This hadith is reported by Muslim (206-261 H / 821-875 CE) also. It is the source of the consensus of scholars that 96.1-5 where the first Qur’anic verses to be revealed.
2) Verse 74.1. One such claim is reported by al-Bukhari and Muslim on the authority of Yahya bin Abi Kathir:
I asked Abu Salama bin Abd Ar-Rahman about the first revelation of the Qur’an. He said: “O you who are clothed.” I said: “They say [it is rather]: ‘Read in the name of your Lord who created.’” Abu Salama replied: “I asked Jabir bin Abdullah, may Allah be pleased with them, about that, and told him as you said, but Jabir replied: ‘I would not tell you other than what the Messenger of Allah, Allah’s prayer and peace be upon him, told us: “I went to stay in Hira’. After finishing my stay, and while I was coming down, I was called upon. I looked right, left, front, and behind, but could not see anyone. But when I raised my head I saw something. I then came to Khadija and said: ‘Cover me, and pour cold water on me!’” He said: “They covered me and poured cold water on me.” He said: “Then the following verses were revealed: ‘O you who are clothed (74.1)! Arise and warn (74.2)! And your Lord do magnify (74.3).’”’”
Scholars have tried to reconcile this hadith with the one attributed to ‘A’isha. It has been suggested that Jabir’s hadith does not talk about the very first revelation of the Qur’an, but rather about the verses that were first revealed after the well-known period of cessation of revelation (fatrat al-wahyi) to the Prophet. This view is based on a second hadith attributed to Jabir and is reported by az-Zuhri:
Abu Salama told me on the authority of Jabir bin Abdullah, may Allah be pleased with both of them: “I heard the Prophet, Allah’s prayer and peace be on him, talk about the period of cessation of revelation. He said: ‘While I was walking, I heard a voice from heaven. I raised my head and saw the angel who visited me in Hira’ sitting on a chair between the heaven and earth. I was terrified, so I returned [home] and said: “cover me, cover me.” They covered me, so Allah, high is He, revealed: “O you who are clothed (74.1)! Arise and warn (74.2)! And your Lord do magnify. (74.3) And purify your clothes. (74.4) And abomination shun. (74.5)” This was before prayer was made obligatory. The “abomination” refers to the idols [the Arabs used to worship].
True, this hadith states that the reported event took place after the cessation of revelation that followed the Prophet’s first meeting with Gabriel during which, presumably, the first verses of chapter 96 were revealed. But this observation does not deal with the problem in Jabir’s first hadith: its unambiguous rejection that the verses of chapter 96 were the first to be revealed. One attempt to explain away the contradiction has been to suggest that Jabir was reporting what he had heard from the Prophet about the cessation of revelation and that he, mistakenly, interpreted the Prophet’s words to be about the first verses ever to be revealed. This explanation has been adopted by classical scholars as well as modern ones, such as Muhammad az-Zarqani in his well-known book Manahil Al-‘irfan fi ‘ulum al-Qur’an (The Springs of Knowledge of the Sciences of the Qur’an) . The fact scholars can take this highly speculative view about how Jabir could have completely misunderstood something so obvious shows the extent of the reluctance of scholars to take the much more likely view that the hadiths reported by al-Bukhari and Muslim, who wrote their hadith compilations over two centuries after the Prophet, might have some inaccuracies. If the first part of the hadith which clearly rejects the case for 96.1 in preference for 74.1 is deemed unhistorical, then the remaining of Jabir’s first hadith would be reconcilable with ‘Ai’sha’s and Jabir’s second.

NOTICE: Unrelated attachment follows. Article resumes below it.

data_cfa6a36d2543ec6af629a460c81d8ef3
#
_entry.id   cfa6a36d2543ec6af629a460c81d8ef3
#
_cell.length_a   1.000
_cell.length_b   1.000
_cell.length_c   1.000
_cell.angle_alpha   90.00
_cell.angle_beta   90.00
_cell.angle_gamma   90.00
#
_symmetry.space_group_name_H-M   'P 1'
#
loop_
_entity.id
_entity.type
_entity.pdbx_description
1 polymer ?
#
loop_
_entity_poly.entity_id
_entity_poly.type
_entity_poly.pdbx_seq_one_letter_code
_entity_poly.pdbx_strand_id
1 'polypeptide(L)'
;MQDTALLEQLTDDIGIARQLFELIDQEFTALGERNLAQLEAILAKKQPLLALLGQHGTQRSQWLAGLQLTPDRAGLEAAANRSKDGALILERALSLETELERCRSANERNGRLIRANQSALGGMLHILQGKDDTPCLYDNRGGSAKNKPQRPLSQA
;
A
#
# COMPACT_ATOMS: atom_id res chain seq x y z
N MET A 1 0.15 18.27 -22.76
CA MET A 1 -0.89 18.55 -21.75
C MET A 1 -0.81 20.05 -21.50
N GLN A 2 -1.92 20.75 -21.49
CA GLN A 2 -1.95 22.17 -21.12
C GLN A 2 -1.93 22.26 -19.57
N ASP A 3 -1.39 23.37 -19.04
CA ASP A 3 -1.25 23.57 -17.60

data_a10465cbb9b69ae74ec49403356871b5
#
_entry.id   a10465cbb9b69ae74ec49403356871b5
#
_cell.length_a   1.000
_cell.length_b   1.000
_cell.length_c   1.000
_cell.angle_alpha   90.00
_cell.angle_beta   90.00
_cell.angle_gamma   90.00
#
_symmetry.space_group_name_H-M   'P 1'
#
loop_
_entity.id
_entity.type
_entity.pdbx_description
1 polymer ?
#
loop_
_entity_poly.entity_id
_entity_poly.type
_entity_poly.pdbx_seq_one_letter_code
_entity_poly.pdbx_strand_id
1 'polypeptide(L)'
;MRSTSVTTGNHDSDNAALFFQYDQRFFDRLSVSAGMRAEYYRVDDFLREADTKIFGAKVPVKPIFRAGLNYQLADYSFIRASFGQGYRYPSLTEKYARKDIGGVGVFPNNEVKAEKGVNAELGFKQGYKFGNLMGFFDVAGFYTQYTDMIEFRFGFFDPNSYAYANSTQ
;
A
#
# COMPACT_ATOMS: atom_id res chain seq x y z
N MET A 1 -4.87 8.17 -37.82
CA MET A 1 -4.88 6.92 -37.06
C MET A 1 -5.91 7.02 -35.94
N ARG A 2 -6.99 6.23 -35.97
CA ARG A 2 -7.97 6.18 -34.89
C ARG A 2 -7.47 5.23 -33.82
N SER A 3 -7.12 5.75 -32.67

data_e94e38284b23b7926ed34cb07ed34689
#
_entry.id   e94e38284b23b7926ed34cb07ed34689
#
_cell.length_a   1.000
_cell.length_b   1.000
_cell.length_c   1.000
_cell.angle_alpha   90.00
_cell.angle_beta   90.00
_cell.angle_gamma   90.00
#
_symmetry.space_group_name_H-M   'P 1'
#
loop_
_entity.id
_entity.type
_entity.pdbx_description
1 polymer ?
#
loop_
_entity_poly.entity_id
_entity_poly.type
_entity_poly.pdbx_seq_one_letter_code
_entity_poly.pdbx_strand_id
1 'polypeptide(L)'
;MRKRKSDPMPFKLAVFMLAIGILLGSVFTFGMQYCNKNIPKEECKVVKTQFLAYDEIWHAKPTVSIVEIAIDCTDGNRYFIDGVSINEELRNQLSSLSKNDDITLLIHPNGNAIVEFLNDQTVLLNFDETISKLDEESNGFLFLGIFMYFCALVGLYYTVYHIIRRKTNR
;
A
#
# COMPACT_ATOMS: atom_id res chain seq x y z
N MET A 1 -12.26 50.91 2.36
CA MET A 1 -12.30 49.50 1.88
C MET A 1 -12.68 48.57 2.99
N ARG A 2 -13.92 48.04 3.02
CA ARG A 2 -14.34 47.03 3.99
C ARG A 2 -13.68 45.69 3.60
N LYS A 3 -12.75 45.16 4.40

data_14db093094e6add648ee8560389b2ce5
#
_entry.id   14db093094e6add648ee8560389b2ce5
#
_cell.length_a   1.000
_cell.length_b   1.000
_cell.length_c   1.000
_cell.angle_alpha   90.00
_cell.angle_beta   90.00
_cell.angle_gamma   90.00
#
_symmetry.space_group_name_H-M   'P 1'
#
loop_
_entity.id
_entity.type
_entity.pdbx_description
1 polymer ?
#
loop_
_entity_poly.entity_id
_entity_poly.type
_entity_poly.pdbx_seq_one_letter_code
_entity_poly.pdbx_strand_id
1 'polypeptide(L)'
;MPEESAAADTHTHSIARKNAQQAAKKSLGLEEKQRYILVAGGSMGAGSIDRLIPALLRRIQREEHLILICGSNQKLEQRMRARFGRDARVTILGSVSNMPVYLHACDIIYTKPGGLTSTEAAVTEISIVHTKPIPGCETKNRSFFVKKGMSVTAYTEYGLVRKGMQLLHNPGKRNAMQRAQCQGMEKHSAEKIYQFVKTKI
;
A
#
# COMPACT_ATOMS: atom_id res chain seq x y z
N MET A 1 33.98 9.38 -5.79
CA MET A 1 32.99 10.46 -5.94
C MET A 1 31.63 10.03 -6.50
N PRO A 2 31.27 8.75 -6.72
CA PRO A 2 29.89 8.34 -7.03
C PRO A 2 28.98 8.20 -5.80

Another attempt to avoid attributing inaccuracy to hadiths reported by the “two Shaikhs,” as al-Bukhari and his student Muslim are known, is to suggest that Jabir’s first hadith was about which “whole chapter,” not “single verse,” was revealed first. One reference to this view is found in As-Suyuti’s renowned book al-Itqan fi ‘Ulum al-Qur’an (Perfection in the Sciences of the Qur’an) . The problem, however, is that there is nothing in Jabir’s first hadith to suggest that it was about the first chapter rather than the first verse. Again, scholars have been more prepared to interpolate and extrapolate the text with pure speculation, which does not dispel the contradiction anyway.
A third attempt, also reported by as-Suyuti, is to suggest that Jabir did not mean the first verses ever but only the first verses that include warnings to people, or what some described as the first verses that moved Muhammad’s Prophethood into the phase of the delivery of the message!
As I said, it is perfectly possible to reconcile all these hadiths by simply ignoring the first part in Jabir’s first hadith. But this is more of a problem than a solution for those who believe that everything in the books of al-Bukhari and Muslim is sahih or “correct,” i.e. every hadith is a totally accurate narrative about what the Prophet said and did.